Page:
In a new study entitled “Chronic inflammation up-regulates P-gp in peripheral mononuclear blood cells via the STAT3/Nf-κb pathway in 2,4,6-trinitrobenzene sulfuric acid-induced colitis mice,” researchers identified a mechanism underlying drug resistance in Crohn’s disease patients. The study was published in the journal Scientific Reports.
Inflammatory bowel disease (IBD) is characterized by chronic inflammation in the digestive tract and comprises two main types – Crohn’s disease and Ulcerative Colitis. While the pathogenesis of both Crohn’s disease and Ulcerative Colitis is still unclear, IBD patients also exhibit significant alterations and dysregulated immune system responses. Because of this, IBD is also characterized as an autoimmune disease. Accordingly, IBD patients’ treatment usually includes immunosuppressive and anti-inflammatory drugs. Increasingly reported, however, is the development of drug resistance in these patients. This resistance is divided into intrinsic resistance (patients present little or no sensitivity to immunosuppressants in the beginning of the treatment) and acquired resistance (patients gradually develop resistance with long-term treatment with immunosuppressant’s). While the mechanisms triggering acquired resistance in IBD patients are known, those underlying intrinsic resistance lack a common agreement among the scientific community, especially for Crohn’s disease.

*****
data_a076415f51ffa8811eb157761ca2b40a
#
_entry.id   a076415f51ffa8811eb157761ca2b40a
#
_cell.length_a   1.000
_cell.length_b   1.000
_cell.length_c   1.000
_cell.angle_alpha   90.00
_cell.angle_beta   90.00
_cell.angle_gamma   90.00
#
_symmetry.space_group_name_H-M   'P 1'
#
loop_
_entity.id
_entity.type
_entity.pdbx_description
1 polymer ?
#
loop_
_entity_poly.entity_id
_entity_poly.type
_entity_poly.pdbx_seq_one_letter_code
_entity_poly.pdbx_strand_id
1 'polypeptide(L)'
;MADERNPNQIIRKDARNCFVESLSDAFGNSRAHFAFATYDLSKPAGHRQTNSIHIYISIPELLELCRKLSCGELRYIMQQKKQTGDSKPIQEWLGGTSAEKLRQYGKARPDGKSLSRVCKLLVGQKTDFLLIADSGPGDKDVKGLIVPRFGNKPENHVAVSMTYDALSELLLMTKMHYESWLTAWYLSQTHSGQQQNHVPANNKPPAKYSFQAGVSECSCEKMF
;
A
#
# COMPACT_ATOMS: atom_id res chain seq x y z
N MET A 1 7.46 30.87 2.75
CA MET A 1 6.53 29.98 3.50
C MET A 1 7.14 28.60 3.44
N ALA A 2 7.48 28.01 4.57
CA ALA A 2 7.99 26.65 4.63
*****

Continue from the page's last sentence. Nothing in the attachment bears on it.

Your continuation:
In this new research, the authors used a mouse model of Crohn’s disease, the trinitrobenzene sulfuric acid (TNBS)-induced rat model (a good model exhibiting the same features as human Crohn’s disease patients) and analyzed its resistance to therapy by measuring the function and expression of P-glycoprotein (P-gp) in a population of blood immune cells, the peripheral mononuclear blood cells (PMBC). The team focused their studies on P-gp, since its action as an efflux pump in PMBCs was reported to pump immunosuppressive drugs out of PBMC, leading to a decrease in drug efficacy.
The team found that the concentration of the immunosuppressive drug cyclosporine A was reduced in a TNBS-induced rodent model, and that these animals exhibited an increased expression/function of P-gp in PMBC. Additionally, these animals had increased had an enhanced secretion of the cytokines IL-1β, IL-6, IL-17, and TNF-α in their blood. The team performed mechanistic studies and discovered that the secreted cytokines can induce P-gp expression through the STAT3/Nf-κb pathway, which leads to the continuous decrease in cyclosporine A retention. When authors inhibited P-gp, they reversed this phenotype and increased cyclosporine A retention.
These findings show that the sustained chronic inflammation in the blood can increase P-gp levels and lead to drug resistance. Therefore, authors suggest that measuring P-gp levels in the PBMC of Crohn’s disease patients may identify those more prone to drug resistance and that using a P-gp inhibitor might overcome this resistance in Crohn’s disease patients.